There is no shortage of code editors, from Emacs to Vim, Sublime, VSCode, and Atom. Atom is relatively young, first released into beta in 2015. It dubs itself a hackable text editor for the 21st Century and is, according to its developers, an improvement on lessons learned from older text editors and IDEs.
Atom is elegant, extensible, and a pleasure to use. But like most text editors, to really get the best out of it, you will need to install some plugins (called packages in Atom).
What is Atom?
As mentioned above, Atom is a hackable text editor made for the 21st Century. That tagline may not seem like much, but it says it all. Older text editors fall broadly into one of two categories. Inflexible and approachable editors such as Sublime and TextMate. And very flexible but unapproachable editors such as Emacs and Vim. Atom attempts to be approachable with a convenient and modern UI (for the 21st Century) without compromising extensibility and flexibility (hackable).
Atom is also free and open-source, which will allow the community to grow around it and help it advance to where it needs to go. As such, Atom already has an impressive array of features that make it a great tool right out of the box.
Because it is built on top of Chromium, Atom runs on all operating systems. It has a built-in package manager to allow easy installation of packages (plugins). It also has some collaboration features such as git and GitHub integration. The GitHub integration is exceptionally well designed, as the workflow allows you to create a Git repository from inside Atom without any need for typed commands.
And perhaps most importantly, for new users accustomed to language-specific IDEs, Atom has a basic built-in auto-completion. This feature makes the first few lines of code far easier to digest, and you’ll feel right at home even if you’re used to a full-featured IDE.
Why you need packages in Atom
Atom has many features out-of-the-box, but it aims to be hackable, extensible, and customizable. While you will have a good experience using Atom as is, you can get a lot more out of it by installing packages.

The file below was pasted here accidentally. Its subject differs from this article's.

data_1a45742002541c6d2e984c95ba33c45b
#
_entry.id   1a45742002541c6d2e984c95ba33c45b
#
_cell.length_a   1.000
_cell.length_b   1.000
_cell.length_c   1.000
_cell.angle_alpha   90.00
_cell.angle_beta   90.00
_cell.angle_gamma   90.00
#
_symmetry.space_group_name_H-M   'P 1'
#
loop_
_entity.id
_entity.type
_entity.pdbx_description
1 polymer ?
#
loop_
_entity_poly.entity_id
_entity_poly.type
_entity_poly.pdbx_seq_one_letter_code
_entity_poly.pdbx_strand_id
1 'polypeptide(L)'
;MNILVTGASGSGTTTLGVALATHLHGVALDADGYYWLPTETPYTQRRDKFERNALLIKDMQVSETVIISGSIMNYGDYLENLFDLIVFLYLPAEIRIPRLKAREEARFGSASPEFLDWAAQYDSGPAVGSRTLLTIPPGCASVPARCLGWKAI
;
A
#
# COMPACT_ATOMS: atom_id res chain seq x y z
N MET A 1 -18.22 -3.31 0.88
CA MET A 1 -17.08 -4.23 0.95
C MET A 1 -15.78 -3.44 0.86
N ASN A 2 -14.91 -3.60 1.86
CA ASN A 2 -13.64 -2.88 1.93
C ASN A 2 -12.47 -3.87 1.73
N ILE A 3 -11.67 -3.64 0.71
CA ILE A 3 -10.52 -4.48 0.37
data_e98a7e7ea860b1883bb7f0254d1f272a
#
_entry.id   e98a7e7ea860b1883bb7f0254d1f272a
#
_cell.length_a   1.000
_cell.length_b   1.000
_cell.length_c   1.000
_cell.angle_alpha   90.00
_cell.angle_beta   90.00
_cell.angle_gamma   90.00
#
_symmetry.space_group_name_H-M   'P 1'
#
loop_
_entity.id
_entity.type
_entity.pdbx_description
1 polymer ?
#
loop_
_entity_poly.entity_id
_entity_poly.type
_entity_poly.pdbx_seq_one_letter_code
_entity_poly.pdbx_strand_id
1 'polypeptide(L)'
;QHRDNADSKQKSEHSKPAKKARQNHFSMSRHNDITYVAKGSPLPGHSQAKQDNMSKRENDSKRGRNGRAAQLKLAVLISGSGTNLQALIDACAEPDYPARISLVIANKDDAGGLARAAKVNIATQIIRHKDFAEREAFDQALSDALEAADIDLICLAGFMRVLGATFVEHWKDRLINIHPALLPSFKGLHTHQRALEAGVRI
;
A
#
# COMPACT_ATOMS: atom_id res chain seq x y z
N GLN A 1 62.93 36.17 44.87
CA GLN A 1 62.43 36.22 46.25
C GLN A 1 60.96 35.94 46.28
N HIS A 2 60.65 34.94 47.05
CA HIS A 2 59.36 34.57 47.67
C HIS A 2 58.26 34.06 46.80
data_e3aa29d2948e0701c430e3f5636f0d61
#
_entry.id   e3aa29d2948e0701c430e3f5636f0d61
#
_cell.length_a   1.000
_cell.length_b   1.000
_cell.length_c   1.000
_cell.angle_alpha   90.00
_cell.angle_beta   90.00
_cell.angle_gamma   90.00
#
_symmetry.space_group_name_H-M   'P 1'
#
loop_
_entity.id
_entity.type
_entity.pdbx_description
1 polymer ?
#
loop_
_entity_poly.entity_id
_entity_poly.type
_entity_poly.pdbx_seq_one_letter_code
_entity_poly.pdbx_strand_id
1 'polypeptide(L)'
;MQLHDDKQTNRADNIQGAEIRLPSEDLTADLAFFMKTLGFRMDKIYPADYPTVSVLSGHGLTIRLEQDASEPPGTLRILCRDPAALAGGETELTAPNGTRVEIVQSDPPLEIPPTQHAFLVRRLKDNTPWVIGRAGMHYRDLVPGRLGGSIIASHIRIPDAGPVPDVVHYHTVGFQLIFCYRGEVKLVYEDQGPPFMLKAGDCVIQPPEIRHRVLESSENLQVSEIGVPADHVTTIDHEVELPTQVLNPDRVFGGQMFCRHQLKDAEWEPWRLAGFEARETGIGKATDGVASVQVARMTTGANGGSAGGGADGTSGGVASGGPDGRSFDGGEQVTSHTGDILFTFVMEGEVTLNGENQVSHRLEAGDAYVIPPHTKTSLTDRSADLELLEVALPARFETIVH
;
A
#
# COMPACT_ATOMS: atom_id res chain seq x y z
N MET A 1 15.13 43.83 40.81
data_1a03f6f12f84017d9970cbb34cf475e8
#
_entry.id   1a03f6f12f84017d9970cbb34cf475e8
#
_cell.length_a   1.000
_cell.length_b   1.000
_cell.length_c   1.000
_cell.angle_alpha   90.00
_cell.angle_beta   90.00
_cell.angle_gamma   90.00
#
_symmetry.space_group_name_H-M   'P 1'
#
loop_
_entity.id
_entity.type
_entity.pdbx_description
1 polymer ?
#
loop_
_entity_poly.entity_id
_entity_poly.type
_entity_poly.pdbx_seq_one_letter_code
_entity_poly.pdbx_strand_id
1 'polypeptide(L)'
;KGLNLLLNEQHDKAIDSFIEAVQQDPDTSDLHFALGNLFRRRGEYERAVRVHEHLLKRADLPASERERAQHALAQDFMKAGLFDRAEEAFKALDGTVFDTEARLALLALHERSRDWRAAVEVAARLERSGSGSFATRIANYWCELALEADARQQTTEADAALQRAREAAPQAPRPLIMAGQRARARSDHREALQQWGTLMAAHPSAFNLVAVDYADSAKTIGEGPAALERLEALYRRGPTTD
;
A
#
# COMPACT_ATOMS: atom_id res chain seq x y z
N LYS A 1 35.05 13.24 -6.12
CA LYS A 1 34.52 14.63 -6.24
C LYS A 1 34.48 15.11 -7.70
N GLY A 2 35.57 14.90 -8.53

Many of the packages do things you don’t need or don’t fit your workflow, so you may not want to install all of them. But a good selection of packages can increase your productivity and make a lot of processes smoother.
Installing and uninstalling packages is a simple process, so nothing stops you from trying out a package to see if you like it. If you’re unsure if a package will be helpful for you, try it out!
How to install packages in Atom
There are two ways to install packages in Atom.
You could use CLI, which is straightforward and similar to package installation in much other software. Type the following in your preferred terminal, and the package installer will take care of the rest.
apm install <package_name>
Alternatively, you can use the user interface to install packages. Open the settings view by either clicking Ctrl + , (comma) or go to File -> Settings. Then change to the Install tab.
Next, use the search bar to find the package you wish to install and click install.
Top 21 Atom packages for 2021
To help you get situated in a new environment, we’ve picked out the top packages of 2021. There are many other packages out there, but this list will give you a good entry point and a good overview of what is available.
Build is a package that enables build processes to be run by command from within Atom. There is a long list of build providers available such as Java, C++, Ruby, and AppleScript. But if the included providers don’t meet your needs, you can define your own using JSON, CSON, YAML, or JS.